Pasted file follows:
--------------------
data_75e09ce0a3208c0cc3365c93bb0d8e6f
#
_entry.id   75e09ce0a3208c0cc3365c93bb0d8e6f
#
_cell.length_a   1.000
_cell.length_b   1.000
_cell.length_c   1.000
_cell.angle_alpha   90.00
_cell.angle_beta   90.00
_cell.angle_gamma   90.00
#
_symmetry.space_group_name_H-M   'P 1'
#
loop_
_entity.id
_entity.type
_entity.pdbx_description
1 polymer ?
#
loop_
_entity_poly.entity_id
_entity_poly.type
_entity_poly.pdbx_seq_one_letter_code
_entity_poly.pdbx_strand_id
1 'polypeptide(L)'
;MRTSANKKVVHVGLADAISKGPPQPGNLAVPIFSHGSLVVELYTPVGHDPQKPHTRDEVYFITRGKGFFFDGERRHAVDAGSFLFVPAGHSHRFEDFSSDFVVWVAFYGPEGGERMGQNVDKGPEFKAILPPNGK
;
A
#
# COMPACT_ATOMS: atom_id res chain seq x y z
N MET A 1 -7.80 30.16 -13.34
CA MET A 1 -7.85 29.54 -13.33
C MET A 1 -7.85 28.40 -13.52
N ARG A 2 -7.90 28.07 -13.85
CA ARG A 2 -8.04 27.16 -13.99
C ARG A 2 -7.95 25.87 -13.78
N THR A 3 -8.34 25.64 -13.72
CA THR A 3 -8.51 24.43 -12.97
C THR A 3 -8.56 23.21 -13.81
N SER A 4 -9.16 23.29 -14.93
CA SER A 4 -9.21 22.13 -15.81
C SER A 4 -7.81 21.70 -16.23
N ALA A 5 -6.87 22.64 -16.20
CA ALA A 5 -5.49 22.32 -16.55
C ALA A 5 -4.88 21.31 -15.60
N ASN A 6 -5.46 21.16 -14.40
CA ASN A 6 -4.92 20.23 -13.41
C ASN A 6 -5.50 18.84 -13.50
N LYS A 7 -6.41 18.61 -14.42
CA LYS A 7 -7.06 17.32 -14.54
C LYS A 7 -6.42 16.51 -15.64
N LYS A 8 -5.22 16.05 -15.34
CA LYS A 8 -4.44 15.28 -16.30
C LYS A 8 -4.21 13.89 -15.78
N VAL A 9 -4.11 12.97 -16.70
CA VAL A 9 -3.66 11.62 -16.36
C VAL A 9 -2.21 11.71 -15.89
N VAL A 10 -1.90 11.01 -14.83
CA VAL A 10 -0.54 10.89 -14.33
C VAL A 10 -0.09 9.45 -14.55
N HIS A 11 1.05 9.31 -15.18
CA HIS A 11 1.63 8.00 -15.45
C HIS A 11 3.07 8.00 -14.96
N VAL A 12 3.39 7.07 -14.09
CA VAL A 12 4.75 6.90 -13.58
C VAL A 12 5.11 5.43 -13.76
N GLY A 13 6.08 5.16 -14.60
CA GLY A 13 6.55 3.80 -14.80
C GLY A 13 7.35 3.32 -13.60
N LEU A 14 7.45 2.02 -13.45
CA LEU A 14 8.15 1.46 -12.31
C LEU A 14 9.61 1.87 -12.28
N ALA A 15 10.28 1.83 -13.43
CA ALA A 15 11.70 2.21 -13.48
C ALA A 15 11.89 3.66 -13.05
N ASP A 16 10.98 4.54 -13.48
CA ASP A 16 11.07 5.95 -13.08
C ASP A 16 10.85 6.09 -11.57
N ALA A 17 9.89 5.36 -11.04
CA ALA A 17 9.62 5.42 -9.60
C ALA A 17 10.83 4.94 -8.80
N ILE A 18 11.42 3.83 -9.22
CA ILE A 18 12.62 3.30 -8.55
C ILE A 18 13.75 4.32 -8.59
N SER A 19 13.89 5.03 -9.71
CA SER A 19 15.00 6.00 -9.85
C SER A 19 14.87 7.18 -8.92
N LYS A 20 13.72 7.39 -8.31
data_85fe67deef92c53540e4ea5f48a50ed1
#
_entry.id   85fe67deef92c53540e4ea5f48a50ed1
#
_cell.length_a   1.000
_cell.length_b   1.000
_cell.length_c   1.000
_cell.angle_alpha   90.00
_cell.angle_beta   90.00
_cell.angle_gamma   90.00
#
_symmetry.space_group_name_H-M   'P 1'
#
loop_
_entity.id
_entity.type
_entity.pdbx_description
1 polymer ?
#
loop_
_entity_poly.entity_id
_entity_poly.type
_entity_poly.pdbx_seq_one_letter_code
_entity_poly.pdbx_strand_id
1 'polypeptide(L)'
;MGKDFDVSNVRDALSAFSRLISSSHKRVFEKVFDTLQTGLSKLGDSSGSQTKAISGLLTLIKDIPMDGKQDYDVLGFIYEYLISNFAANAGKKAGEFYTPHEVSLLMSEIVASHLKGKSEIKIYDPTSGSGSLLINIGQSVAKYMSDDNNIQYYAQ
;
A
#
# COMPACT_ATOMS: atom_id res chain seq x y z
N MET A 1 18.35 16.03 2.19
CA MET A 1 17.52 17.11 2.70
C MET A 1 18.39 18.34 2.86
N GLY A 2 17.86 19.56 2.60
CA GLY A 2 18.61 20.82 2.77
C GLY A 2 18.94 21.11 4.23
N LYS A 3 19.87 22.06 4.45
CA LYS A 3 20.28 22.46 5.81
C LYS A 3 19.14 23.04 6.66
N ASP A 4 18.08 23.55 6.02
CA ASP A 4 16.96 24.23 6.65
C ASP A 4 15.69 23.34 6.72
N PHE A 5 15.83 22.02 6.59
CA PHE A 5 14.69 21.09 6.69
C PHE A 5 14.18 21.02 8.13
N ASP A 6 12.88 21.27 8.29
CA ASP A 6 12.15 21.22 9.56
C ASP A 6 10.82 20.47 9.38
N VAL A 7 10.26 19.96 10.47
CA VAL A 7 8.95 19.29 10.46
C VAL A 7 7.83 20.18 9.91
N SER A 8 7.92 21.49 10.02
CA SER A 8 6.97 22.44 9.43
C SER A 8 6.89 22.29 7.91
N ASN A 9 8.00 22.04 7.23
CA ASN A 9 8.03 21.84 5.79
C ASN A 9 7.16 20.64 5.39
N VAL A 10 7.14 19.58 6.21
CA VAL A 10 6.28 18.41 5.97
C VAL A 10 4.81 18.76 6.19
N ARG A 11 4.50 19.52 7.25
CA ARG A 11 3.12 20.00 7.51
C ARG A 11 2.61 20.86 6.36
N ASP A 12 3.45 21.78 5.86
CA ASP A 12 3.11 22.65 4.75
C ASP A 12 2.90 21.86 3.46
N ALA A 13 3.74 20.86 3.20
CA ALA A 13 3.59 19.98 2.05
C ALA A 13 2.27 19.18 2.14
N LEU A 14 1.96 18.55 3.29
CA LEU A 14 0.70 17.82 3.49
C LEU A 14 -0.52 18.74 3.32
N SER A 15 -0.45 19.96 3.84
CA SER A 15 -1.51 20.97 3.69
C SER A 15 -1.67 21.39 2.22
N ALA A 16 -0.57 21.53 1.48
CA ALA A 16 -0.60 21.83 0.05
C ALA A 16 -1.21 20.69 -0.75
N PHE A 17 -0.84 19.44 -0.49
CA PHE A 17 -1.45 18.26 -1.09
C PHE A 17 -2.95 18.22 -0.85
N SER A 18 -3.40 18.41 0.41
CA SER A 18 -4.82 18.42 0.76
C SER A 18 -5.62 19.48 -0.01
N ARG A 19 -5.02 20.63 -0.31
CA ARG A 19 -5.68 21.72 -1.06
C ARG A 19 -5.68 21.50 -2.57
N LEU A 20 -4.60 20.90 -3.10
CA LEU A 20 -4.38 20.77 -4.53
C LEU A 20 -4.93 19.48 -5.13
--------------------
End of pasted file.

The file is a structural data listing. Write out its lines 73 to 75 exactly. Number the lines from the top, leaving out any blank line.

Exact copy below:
N ALA A 15 10.28 1.83 -13.43
CA ALA A 15 11.70 2.21 -13.48
C ALA A 15 11.89 3.66 -13.05